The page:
- Augmentation: This is when we use technology to add something extra or make something better. It’s like putting training wheels on your bike to help you balance better. For example, if you use a math app on a tablet that gives you hints and feedback as you solve problems, it’s augmentation because the technology is helping you do better in your math learning.
- Modification: This is when we use technology to change the way we do things and make it more effective or efficient. It’s like using a remote control to change the channel on your TV without getting up from your couch. For example, if you collaborate with your classmates on a group project using a shared online document, and you can edit and comment on each other’s work in real-time, it’s modification because the technology is changing the way you work together and making it easier.
- Redefinition: This is when we use technology to do something completely new that wasn’t possible without it. It’s like using a teleportation device to instantly travel to a different country. For example, if you use virtual reality to explore historical places and have immersive experiences that you wouldn’t be able to have in real life, it’s redefinition because the technology is allowing you to do something entirely new and different.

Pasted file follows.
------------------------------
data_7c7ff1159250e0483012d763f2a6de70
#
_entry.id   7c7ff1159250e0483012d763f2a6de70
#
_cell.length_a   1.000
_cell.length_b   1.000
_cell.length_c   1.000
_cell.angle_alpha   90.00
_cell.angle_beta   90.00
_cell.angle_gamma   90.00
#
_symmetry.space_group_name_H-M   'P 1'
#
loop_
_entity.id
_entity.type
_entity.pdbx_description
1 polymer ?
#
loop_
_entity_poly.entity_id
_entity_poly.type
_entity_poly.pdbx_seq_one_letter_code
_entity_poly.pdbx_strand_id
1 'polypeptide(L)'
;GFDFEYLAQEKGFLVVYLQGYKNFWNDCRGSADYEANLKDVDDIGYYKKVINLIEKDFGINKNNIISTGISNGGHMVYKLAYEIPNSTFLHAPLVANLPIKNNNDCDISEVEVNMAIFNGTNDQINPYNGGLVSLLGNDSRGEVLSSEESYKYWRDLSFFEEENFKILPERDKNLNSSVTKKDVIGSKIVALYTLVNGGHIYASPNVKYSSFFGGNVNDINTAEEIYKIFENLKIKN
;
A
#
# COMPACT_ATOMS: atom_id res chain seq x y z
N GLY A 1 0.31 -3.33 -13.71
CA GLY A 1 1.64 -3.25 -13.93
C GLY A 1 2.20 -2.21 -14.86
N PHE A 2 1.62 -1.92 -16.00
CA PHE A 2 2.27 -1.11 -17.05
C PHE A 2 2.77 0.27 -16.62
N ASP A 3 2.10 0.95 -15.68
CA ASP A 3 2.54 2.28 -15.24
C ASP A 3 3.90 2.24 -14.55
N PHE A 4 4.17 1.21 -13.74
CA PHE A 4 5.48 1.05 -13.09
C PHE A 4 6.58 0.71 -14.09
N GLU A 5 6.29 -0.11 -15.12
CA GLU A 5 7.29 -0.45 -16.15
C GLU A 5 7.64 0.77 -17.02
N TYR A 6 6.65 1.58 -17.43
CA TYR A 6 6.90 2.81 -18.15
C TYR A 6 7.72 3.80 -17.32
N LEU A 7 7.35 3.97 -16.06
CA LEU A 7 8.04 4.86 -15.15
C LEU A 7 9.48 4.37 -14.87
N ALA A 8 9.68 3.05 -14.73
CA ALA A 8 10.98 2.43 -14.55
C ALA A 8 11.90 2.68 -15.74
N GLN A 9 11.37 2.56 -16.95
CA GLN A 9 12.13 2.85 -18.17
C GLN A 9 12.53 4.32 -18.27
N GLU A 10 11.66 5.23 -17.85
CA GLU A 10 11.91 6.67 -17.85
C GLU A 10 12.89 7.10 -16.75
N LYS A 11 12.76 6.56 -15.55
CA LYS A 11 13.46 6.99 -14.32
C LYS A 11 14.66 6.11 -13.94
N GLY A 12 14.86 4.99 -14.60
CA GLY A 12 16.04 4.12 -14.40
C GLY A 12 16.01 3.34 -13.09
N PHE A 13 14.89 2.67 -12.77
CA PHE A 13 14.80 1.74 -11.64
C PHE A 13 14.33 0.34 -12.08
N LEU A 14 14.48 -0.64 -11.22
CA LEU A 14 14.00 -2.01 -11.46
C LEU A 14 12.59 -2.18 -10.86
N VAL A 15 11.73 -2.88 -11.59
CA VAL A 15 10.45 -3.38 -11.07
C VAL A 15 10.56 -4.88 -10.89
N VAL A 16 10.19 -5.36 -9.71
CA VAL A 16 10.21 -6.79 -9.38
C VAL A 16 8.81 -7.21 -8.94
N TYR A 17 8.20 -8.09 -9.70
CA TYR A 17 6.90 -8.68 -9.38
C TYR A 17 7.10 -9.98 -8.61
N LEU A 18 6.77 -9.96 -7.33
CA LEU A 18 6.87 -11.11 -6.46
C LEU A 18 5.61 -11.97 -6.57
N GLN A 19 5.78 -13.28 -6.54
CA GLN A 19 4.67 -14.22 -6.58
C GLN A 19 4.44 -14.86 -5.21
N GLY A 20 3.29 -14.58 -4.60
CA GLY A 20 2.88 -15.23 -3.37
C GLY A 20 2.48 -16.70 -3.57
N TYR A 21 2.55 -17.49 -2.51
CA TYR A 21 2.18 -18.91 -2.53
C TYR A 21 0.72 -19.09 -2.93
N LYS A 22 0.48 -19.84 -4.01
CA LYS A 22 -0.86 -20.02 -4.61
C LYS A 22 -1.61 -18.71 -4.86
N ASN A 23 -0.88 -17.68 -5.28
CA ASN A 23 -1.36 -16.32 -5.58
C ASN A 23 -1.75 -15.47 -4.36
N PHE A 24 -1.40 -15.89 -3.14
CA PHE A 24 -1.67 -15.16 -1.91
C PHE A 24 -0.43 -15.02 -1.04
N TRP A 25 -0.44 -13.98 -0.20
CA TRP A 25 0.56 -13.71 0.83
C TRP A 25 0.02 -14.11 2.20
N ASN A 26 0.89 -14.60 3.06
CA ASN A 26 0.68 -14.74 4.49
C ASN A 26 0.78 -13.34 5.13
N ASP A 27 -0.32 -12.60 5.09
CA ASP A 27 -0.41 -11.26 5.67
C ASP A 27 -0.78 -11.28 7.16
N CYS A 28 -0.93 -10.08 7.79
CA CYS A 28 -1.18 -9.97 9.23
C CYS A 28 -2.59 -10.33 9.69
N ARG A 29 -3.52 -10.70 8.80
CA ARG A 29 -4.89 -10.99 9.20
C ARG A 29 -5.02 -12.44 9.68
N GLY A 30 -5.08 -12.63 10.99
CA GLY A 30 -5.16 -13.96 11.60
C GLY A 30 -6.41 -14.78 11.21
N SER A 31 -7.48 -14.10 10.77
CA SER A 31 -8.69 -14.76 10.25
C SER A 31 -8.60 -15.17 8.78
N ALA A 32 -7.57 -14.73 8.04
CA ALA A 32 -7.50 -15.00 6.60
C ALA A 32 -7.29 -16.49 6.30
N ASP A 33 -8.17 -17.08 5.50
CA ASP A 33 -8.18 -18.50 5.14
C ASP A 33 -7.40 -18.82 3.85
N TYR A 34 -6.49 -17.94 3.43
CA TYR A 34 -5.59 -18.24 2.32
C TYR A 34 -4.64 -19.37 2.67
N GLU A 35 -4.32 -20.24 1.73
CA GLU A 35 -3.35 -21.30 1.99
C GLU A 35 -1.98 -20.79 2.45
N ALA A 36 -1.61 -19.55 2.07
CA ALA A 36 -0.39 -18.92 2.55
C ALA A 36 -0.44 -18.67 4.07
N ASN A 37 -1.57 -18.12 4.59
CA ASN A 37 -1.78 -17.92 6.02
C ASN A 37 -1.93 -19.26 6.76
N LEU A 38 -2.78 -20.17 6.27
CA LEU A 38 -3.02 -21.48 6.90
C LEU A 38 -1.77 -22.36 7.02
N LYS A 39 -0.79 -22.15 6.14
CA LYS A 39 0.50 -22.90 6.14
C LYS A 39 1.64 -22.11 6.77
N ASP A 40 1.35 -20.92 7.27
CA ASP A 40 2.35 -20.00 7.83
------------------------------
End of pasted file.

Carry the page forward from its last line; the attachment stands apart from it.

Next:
So, SAMR is like a ladder that helps teachers think about how they can use technology in different ways, from just substituting a tool to doing something completely new and innovative. It helps teachers make sure they’re using technology in the most effective way to support their lessons and help students learn in exciting and meaningful ways.
Do you see all of the examples of what it can look like in the classroom? If you need more concrete examples of using SAMR in your own classroom, check out The SAMR Model Explained (With 15 Practical Examples) by Jackson Best and 8 Examples of Transforming Lessons Through the SAMR Cycle by Kelly Walsh.
Where does one begin when it comes to technology integration in the classroom? I recommend first taking a look at what you are already doing. Chances are, even the “least tech-savvy” teacher in the room has already begun tapping into the Enhancement levels of SAMR – Substitution and Augmentation. Lean into those – use your favorite tools more often. Once your tech-enhanced lessons become your default, Modification and Redefinition will not feel like a stretch. And it’s great to be inspired by other teachers who are already using tech transformatively in their classrooms, but don’t let their success stories scare you into thinking it’s impossible.
And at Meg, we are doing some Redefining of our own!
The Meg Culture Quest is launching in Australia this school year and aims to give students and teachers a multi-sensory learning experience using a VR headset, laptop, desktop, or mobile device – all while being immersed in the target culture.
Are you ready to take that transformational step in your own classroom? You can learn more about the Meg Culture Quest here.
Emily is the Client Solutions Manager for Meg’s US and UK markets and is based in Nashville, TN. Prior to moving into the world of EdTech, Emily spent 11 years in the classroom, teaching both music and Social Studies. Her experience ranges from early childhood education to adult professional learning. An eternal learner herself, Emily enjoys making connections through education in an effort to better understand others and the world we live in. Connect with her on LinkedIn or Twitter: @fromstagetosage.